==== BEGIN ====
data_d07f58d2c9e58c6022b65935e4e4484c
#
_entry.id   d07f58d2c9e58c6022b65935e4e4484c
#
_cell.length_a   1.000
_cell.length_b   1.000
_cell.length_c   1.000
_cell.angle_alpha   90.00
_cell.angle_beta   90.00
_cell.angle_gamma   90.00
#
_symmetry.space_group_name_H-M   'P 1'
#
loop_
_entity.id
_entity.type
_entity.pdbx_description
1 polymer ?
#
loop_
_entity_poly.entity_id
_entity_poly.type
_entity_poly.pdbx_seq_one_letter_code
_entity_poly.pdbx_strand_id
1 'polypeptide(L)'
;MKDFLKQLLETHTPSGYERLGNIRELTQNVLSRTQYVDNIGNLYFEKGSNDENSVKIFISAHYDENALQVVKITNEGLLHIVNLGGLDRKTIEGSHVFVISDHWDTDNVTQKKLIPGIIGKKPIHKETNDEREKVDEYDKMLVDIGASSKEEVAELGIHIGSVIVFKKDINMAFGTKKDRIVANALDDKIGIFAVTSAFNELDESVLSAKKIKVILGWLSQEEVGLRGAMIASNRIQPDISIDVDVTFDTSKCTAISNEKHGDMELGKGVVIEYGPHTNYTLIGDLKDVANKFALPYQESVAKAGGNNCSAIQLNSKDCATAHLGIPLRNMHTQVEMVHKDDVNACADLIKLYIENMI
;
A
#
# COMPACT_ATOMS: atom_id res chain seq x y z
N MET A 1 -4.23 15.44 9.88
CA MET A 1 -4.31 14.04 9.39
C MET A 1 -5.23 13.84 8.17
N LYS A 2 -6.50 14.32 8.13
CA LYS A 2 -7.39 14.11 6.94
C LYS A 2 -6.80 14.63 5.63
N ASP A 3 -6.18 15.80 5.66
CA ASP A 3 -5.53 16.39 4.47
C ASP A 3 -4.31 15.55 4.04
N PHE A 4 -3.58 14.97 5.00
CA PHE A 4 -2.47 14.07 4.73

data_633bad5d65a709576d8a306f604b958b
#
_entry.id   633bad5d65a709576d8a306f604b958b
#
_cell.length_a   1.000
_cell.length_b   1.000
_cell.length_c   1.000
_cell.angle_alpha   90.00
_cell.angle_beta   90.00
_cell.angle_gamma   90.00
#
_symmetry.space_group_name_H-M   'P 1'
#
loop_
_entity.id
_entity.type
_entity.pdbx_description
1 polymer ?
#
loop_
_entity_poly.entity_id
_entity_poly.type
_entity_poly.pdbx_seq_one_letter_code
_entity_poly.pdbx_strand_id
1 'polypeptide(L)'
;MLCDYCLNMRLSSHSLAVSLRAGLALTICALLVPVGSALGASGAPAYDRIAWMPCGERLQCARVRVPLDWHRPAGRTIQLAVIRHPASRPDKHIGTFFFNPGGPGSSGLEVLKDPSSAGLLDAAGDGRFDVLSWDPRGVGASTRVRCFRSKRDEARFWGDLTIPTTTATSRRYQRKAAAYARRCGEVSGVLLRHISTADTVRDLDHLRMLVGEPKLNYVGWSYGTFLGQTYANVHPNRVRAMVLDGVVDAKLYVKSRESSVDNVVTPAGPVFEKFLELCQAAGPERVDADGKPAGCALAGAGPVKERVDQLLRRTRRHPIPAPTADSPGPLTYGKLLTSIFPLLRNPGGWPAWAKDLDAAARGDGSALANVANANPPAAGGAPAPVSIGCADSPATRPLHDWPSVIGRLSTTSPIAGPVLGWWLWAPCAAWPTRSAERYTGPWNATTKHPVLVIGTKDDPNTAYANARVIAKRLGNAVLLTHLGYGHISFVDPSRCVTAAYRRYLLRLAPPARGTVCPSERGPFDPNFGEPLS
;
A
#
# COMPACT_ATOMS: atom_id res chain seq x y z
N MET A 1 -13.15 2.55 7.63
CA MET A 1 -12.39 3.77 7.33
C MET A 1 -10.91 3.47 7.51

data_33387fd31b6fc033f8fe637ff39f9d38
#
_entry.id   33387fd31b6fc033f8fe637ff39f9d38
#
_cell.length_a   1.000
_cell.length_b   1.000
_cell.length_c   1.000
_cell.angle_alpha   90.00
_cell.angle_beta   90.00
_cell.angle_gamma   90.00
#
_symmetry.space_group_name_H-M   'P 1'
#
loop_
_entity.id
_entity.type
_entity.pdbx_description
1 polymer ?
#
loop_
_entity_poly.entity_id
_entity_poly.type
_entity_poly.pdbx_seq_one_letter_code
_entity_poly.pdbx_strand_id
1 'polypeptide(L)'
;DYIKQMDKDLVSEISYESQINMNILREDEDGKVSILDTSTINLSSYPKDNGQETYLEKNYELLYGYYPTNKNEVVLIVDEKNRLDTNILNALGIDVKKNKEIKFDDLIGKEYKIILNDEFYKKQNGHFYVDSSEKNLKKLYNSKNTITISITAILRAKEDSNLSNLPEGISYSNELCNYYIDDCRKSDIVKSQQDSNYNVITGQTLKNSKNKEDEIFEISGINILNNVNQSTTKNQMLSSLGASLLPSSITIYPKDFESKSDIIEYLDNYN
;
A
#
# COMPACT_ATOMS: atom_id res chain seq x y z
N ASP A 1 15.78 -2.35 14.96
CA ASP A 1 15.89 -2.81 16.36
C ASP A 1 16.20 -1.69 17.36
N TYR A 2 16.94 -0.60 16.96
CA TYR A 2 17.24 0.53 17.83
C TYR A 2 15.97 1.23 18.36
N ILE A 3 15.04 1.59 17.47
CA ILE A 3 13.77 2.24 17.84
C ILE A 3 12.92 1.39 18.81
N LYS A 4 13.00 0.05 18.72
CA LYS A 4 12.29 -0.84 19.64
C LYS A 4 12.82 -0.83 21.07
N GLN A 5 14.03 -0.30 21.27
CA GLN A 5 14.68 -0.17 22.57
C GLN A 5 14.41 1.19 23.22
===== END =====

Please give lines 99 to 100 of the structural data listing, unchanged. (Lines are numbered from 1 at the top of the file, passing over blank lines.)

1 'polypeptide(L)'
;DYIKQMDKDLVSEISYESQINMNILREDEDGKVSILDTSTINLSSYPKDNGQETYLEKNYELLYGYYPTNKNEVVLIVDEKNRLDTNILNALGIDVKKNKEIKFDDLIGKEYKIILNDEFYKKQNGHFYVDSSEKNLKKLYNSKNTITISITAILRAKEDSNLSNLPEGISYSNELCNYYIDDCRKSDIVKSQQDSNYNVITGQTLKNSKNKEDEIFEISGINILNNVNQSTTKNQMLSSLGASLLPSSITIYPKDFESKSDIIEYLDNYN